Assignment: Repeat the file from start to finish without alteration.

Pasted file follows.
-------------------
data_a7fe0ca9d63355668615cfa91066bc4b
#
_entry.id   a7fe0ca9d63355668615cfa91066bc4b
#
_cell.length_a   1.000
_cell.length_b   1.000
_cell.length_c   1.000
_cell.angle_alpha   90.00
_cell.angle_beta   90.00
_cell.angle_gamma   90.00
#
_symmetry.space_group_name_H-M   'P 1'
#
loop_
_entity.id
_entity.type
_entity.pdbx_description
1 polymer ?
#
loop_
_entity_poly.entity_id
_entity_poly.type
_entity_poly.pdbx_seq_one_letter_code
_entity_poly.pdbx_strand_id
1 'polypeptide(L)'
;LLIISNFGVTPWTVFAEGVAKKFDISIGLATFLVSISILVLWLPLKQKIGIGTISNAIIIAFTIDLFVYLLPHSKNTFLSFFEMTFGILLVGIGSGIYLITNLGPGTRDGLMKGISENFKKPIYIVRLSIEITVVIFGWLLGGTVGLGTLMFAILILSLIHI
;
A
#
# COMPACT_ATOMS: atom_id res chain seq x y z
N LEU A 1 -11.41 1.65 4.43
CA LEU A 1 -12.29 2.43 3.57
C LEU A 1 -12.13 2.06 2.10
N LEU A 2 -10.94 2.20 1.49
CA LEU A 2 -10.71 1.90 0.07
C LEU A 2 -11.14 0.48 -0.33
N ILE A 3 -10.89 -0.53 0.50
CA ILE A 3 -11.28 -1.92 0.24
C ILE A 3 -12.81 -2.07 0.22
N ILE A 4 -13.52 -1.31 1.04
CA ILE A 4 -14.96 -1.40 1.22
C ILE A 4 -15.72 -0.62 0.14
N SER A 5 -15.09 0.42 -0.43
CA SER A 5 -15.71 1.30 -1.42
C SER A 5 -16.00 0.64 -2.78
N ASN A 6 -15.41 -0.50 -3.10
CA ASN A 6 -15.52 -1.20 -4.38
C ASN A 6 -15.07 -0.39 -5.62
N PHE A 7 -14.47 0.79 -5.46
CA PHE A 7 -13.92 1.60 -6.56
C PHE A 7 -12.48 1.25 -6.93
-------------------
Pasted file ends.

data_a7fe0ca9d63355668615cfa91066bc4b
#
_entry.id   a7fe0ca9d63355668615cfa91066bc4b
#
_cell.length_a   1.000
_cell.length_b   1.000
_cell.length_c   1.000
_cell.angle_alpha   90.00
_cell.angle_beta   90.00
_cell.angle_gamma   90.00
#
_symmetry.space_group_name_H-M   'P 1'
#
loop_
_entity.id
_entity.type
_entity.pdbx_description
1 polymer ?
#
loop_
_entity_poly.entity_id
_entity_poly.type
_entity_poly.pdbx_seq_one_letter_code
_entity_poly.pdbx_strand_id
1 'polypeptide(L)'
;LLIISNFGVTPWTVFAEGVAKKFDISIGLATFLVSISILVLWLPLKQKIGIGTISNAIIIAFTIDLFVYLLPHSKNTFLSFFEMTFGILLVGIGSGIYLITNLGPGTRDGLMKGISENFKKPIYIVRLSIEITVVIFGWLLGGTVGLGTLMFAILILSLIHI
;
A
#
# COMPACT_ATOMS: atom_id res chain seq x y z
N LEU A 1 -11.41 1.65 4.43
CA LEU A 1 -12.29 2.43 3.57
C LEU A 1 -12.13 2.06 2.10
N LEU A 2 -10.94 2.20 1.49
CA LEU A 2 -10.71 1.90 0.07
C LEU A 2 -11.14 0.48 -0.33
N ILE A 3 -10.89 -0.53 0.50
CA ILE A 3 -11.28 -1.92 0.24
C ILE A 3 -12.81 -2.07 0.22
N ILE A 4 -13.52 -1.31 1.04
CA ILE A 4 -14.96 -1.40 1.22
C ILE A 4 -15.72 -0.62 0.14
N SER A 5 -15.09 0.42 -0.43
CA SER A 5 -15.71 1.30 -1.42
C SER A 5 -16.00 0.64 -2.78
N ASN A 6 -15.41 -0.50 -3.10
CA ASN A 6 -15.52 -1.20 -4.38
C ASN A 6 -15.07 -0.39 -5.62
N PHE A 7 -14.47 0.79 -5.46
CA PHE A 7 -13.92 1.60 -6.56
C PHE A 7 -12.48 1.25 -6.93